| Detroit Free Press
Detroit Tigers GM Al Avila explains manager search, offseason expectations
Detroit Tigers general manager Al Avila speaks with reporters Friday, October 2, 2020, following his team’s season to share offseason expectations.
Norris’ frustration reached its high point in the 2017 season. Injuries and poor results overwhelmed him, and he needed help. Former Tigers pitching coach Rich Dubee had an idea: get Halladay, one of the best pitchers of his generation, on the phone. They spoke about baseball and injuries before the conversation shifted to sharing life stories.
For the last three years, Norris has leaned on the phone call in tough times, but he didn’t initially understand everything that Halladay — who died at age 40 in a 2017 plane crash — was trying to tell him. Over time, he uncovered layers of advice.
Norris this past season fully understood one of Halladay’s most important messages: “With the work you put in, the days in between your outings, you gotta have faith that if you check every box and do everything you can to be successful, then on game day, you have nothing to worry about. Even if it doesn’t happen that day, you can sleep at night because you know you did everything to prepare for it.”
Norris, 27, made one start this year, coinciding with his return from a positive COVID-19 test, which held him out of July’s summer camp. On Aug. 2, he got rocked by the Cincinnati Reds: two earned runs, four hits, two walks and zero strikeouts in 1⅔ innings.
The poor performance in what was essentially a tryout for the No. 5 spot in the rotation sent Norris to the bullpen. He was electric the rest of the season with a 2.77 ERA, 1.00 WHIP, 28 strikeouts and five walks in 26 innings across 13 relief appearances.
“Four, five years ago, I would get mad at myself after a bad pitch,” Norris said in late September. “And now, I can kind of channel that energy and use it for the next pitch or the next at-bat. It’s a growing process. I wish it would have happened sooner in my career, but it’s been nice to hone that in and control the chaos.”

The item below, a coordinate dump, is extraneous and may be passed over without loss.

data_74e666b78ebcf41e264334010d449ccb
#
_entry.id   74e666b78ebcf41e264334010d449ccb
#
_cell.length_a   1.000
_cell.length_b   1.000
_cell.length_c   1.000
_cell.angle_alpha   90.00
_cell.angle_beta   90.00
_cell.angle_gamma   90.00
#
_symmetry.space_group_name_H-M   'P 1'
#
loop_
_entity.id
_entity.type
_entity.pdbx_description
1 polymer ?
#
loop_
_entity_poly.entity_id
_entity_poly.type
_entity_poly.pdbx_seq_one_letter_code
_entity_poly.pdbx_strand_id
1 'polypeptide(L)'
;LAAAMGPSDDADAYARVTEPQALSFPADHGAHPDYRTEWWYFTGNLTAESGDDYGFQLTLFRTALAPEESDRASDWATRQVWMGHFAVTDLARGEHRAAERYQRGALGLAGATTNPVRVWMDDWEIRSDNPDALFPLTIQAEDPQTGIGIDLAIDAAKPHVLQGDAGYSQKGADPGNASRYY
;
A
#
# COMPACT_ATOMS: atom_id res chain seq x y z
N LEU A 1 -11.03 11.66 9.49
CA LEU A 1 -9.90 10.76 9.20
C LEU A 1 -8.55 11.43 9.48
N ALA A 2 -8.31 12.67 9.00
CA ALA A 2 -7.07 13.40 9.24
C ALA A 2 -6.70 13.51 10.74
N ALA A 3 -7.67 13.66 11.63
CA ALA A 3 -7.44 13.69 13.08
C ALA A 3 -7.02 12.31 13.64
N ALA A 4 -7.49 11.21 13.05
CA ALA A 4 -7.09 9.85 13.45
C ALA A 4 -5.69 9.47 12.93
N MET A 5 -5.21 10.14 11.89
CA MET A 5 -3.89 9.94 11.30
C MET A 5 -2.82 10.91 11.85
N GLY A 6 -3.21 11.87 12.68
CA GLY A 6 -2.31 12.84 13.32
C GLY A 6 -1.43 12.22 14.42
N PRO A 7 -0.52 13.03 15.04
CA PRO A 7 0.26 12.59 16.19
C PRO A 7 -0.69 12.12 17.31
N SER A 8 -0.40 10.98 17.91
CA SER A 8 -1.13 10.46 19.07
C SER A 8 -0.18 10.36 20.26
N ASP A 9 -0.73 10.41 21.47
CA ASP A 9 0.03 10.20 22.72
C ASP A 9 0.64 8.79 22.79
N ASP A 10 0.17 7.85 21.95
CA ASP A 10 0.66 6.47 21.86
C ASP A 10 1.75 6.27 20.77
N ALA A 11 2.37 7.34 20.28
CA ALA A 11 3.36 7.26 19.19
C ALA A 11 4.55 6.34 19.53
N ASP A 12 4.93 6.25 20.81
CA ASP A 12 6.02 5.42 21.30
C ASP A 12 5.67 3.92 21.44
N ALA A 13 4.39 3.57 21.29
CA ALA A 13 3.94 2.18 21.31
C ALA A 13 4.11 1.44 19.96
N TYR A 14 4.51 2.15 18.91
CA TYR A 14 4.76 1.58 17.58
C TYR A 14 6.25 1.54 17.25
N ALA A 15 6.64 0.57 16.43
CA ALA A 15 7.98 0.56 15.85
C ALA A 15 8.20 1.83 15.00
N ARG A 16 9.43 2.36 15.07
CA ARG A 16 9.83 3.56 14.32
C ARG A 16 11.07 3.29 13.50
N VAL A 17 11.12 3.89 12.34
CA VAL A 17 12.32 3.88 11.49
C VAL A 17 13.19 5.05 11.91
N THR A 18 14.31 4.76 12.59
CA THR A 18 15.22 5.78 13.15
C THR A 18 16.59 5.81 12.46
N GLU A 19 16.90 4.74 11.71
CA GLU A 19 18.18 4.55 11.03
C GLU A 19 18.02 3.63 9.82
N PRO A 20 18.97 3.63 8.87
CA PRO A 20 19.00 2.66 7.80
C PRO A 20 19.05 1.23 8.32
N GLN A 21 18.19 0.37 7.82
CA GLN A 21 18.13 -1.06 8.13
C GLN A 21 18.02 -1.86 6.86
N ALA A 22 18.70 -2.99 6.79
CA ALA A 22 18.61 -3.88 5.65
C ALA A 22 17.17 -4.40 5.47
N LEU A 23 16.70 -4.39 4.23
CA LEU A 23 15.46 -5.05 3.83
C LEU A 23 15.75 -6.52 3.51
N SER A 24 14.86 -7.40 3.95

That mindset — implanted by Halladay — allows Norris to regulate his adrenaline, which helps his performance in high-pressure situations out of the bullpen. At first, the Tigers used him as a piggyback reliever, often asking him to pitch three or four innings.
By the middle of September, he only entered for intense moments.
One of many examples comes from Sept. 25, when the Tigers were trailing the Kansas City Royals by three runs in the bottom of the sixth inning. Desperately needing to keep the Royals from cushioning their lead, interim manager Lloyd McClendon sent Norris to the mound.
He struck them out in order.
“Starting versus piggyback was almost the same,” Norris said. “You had a good idea of when you were going to throw. Routine-wise for that was pretty easy. I didn’t have to change much. Now that I’ve been throwing later on in the games, I’ve just been learning that on the fly. It’s been fun. … I just love competing.”
What’s next for Norris?
The Toronto Blue Jays drafted Norris in the second round of the 2011 draft to become a frontline starter. And the Tigers acquired him — with Matthew Boyd and Jairo Labourt — in the 2015 David Price trade to do the same.
That is still what Norris wants to become.
“It’s something I’ve done my whole life,” Norris said. “It’s what I enjoy, but at the same time, this year has taught me a lot about what I can do. I like being flexible, doing anything I can to help the team.”
Before the 2020 season, he made 82 of his 97 career appearances as a starter. He knows how it feels to get pulled from the game with two runners on base in the sixth inning — where his only hope is that the bullpen will save him from a disaster.
This year, he did the saving.
“It’s been cool to do that for the starters,” Norris said. “But, yeah, I definitely want to start. I hope I get that opportunity. But if not, I’ve already kind of dealt with that this year, so I’m OK with whatever.”
With uncertainty leading up to the 2021 season, Norris could find himself in different roles: in the starting rotation, as a spot starter and in the bullpen.
For example, it’s unlikely rookie Casey Mize will be allowed to throw 150-plus innings in a 162-game season after only making it through 28⅓ (plus a handful more at the alternate training site) this year. The same could be said for rookie Tarik Skubal, who pitched 32 innings.
So, Norris is going to prepare for everything.
“I’m just gonna train like normal,” Norris said. “I want to be in the best shape I can. I pride myself on trying to be as athletic as possible. If they want me to play center field, I’ll do that. Nothing really is going to change as far as training goes. It’s more when I get to spring and see what they want, and then we’ll go from there.”
Evan Petzold is a sports reporting intern at the Detroit Free Press. Contact him at email@example.com or follow him on Twitter @EvanPetzold. The Free Press has started a new digital subscription model. Here’s how you can gain access to our most exclusive Detroit Tigers content.